Gwyneth Paltrow graces Harper’s BAZAAR’s May cover, and inside, she opens up about family, motherhood, guilty pleasure, and learning to love life in all its imperfections.
She’s “over” being in London: Having survived her 10th London winter (she got through January by assigning it “international month,” and amusing Moses and his big sister, Apple, 9, with a visiting Italian chef, Japanese anime screenings, and hand-rolled-sushi lessons, no less), Paltrow admits that her dreams of relocating the family to their recently acquired residence in Brentwood, California, are becoming ever more urgent. “Just to have my kids be in the sun every day—picking avocados, going for a swim,” she says. “Even for two years or something, and come back when they go to senior school.”
Her skin:“I really used to be bad with products, but now I exfoliate every night and use a lot of organic oils on my face,” she confides. (She’s a Sonya Dakar fan.) “And I have a great dermatologist in L.A. who gave me this amazing laser the last time I was there. It’s called Thermage. It’s not invasive. I went out to dinner right afterward and I didn’t look crazy, but it’s quite painful. It feels like someone’s smacking your face with a rubber band that has an electric shock in it. But I would do it again, because I feel like it took five years off my face.”
Contradictions: As it happens, Paltrow and I share a London facialist (holistic queen Vaishaly Patel), which leads to talk of the lifestyle contradictions presented by the high-tech temptations of the beauty business. “I think it’s a mix,” she says honestly. “You know, I use organic products, but I get lasers. It’s what makes life interesting, finding the balance between cigarettes and tofu.
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Turning 40 years old: “I’m at quite a pivotal point: Do I want to go back more into films? Do I want another child? Do I want to move back to the States?” Her wide blue-gray eyes flash me a look of amused self-knowledge. “You can call me a lot of things, but you can’t call me complacent!”
Working with Robert Downey Jr.: “It’s very alive. It doesn’t matter if we’re talking about robots or aliens, it doesn’t matter if it’s Shakespeare, if you’re working with someone of that quality, it’s very invigorating as an artist.”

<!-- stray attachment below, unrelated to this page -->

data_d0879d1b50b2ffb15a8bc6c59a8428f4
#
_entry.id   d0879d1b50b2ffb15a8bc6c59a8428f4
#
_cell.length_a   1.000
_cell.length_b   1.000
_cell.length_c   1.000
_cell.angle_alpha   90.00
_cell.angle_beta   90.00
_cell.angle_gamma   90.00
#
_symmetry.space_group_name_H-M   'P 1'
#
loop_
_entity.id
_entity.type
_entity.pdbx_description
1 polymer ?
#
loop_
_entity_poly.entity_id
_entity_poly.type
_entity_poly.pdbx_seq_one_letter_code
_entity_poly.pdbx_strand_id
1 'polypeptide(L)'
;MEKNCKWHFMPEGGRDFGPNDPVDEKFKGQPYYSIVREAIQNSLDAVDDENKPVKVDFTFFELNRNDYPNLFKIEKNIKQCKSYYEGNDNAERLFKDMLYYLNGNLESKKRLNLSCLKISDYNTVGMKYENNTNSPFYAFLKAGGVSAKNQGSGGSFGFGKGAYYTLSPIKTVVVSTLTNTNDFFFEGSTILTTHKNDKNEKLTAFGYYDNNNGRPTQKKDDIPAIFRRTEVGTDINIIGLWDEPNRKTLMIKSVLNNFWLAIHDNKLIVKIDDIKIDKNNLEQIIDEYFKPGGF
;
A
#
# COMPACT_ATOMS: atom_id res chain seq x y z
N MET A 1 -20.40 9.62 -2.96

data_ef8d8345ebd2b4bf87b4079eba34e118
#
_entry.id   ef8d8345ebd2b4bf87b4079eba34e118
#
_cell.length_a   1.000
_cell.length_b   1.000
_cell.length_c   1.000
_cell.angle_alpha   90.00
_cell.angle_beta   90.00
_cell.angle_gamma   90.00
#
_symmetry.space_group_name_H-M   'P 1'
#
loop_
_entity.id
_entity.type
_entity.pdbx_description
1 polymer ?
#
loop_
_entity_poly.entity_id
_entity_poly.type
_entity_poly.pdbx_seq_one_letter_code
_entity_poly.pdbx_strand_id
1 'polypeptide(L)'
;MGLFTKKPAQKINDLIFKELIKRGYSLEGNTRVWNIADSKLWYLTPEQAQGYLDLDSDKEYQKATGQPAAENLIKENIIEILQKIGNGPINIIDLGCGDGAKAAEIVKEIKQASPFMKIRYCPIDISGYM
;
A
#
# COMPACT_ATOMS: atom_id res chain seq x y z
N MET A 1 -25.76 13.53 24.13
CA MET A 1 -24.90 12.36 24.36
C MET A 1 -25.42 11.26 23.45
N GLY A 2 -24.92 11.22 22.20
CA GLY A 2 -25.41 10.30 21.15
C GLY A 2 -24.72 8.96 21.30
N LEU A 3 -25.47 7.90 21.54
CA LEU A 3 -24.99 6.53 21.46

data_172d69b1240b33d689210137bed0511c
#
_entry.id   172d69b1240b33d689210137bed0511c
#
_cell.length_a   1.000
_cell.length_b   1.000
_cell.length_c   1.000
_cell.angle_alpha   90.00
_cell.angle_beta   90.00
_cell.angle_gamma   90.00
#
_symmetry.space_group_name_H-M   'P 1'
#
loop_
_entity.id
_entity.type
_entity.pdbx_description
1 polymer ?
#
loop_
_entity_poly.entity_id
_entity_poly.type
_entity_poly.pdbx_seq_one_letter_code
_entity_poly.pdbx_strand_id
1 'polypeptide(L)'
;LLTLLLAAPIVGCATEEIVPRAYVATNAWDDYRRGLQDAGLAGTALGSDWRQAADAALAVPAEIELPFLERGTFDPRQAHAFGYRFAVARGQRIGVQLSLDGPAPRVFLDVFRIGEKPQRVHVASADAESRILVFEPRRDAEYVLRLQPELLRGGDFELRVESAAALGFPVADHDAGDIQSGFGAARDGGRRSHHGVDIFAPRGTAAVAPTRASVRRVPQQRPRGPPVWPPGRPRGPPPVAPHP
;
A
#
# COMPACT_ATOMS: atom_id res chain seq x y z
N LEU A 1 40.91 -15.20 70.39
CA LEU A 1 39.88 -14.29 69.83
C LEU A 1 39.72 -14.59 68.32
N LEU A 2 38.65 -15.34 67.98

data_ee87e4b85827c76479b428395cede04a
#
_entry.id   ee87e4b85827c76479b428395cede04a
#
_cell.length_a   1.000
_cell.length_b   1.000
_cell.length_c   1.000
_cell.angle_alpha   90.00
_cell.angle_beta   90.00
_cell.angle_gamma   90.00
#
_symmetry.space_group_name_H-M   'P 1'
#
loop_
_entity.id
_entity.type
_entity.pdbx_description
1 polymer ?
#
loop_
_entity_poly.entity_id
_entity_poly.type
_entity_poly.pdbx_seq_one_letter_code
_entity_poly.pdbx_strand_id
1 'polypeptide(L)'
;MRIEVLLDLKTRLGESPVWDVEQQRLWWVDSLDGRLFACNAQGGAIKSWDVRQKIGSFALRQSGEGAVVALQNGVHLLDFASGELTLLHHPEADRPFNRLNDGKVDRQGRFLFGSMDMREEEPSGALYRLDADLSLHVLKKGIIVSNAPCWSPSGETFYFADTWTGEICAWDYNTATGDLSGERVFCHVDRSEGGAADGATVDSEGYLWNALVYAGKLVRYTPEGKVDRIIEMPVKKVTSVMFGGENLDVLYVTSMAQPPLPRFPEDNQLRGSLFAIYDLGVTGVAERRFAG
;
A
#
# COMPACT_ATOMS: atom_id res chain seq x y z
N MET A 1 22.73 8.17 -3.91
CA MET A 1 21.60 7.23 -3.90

Pepper Potts and Iron Man 3: “There’s a portion of the movie where something bad happens to me, and I lose clothes along the way, so essentially I’m wearing a bra and trousers.” Self-deprecating pause. “There are certain requirements, but luckily I have a good base because I work out often. I just had to not eat pasta and french fries the night before shooting—which I’m terrible at doing.”
Botox & Plastic surgery: “I’ve probably tried everything,” she continues. “I would be scared to go under the knife, but you know, talk to me when I’m 50. I’ll try anything. Except I won’t do Botox again, because I looked crazy. I looked like Joan Rivers!”
Aging: “I don’t hold on to fear as much as I used to, because I’ve learned a lot about genuinely not caring what strangers think about me,” she says. “It’s very liberating. It’s very empowering, and I’ve learned a lot of that from Jay—Shawn Carter—Z, because his approach to life is very internal. It’s a very good lesson to learn.”
Random stuff… Her favorite TV shows: “New Girl and Homeland.” Guilty pleasure: “My one light American Spirit that I smoke once a week, on Saturday night.” Her regret: “Not finding my voice earlier in life.” On 10 years with Coldplay rocker Chris Martin: “We are growing into very similar people. It’s cool, it’s good. It’s not always easy, though!”
Giving advice to girlfriends: “I think that women, especially women in my job, come to me because they know I’m very loving and nonjudgmental and I’m not competitive, and I’ve been through a lot. And so they come round to talk about their stuff. I’m a bit of a mother hen. Everyone wants a home-cooked meal and to come over and talk about where they are in their life,” she says. “I love it, and I feel that I have the most incredible women friends, some who are super famous, some who I’ve had since I was four years old. I love it that people will call me up and say, ‘What do you think about this?,’ because my dad was very much that person for everyone in his life. So I feel like I’m carrying on my dad’s spirit in that way.”
Having another kid: “There are some films that I want to do, and I love my business and I want to expand that a lot. We’ll sort of see. I mean, if I want to have another kid, I gotta kind of get on it.” We discuss the domestic cocoon of new motherhood—and weighing the option of climbing back into the maternal nest. “But then you see a baby and you smell a baby!” she says, almost squealing. “And you’re like, ‘Yep, I do.’ I don’t know. It’s a very big decision, so we’ll see. Anyway, I’m not doing it this month!”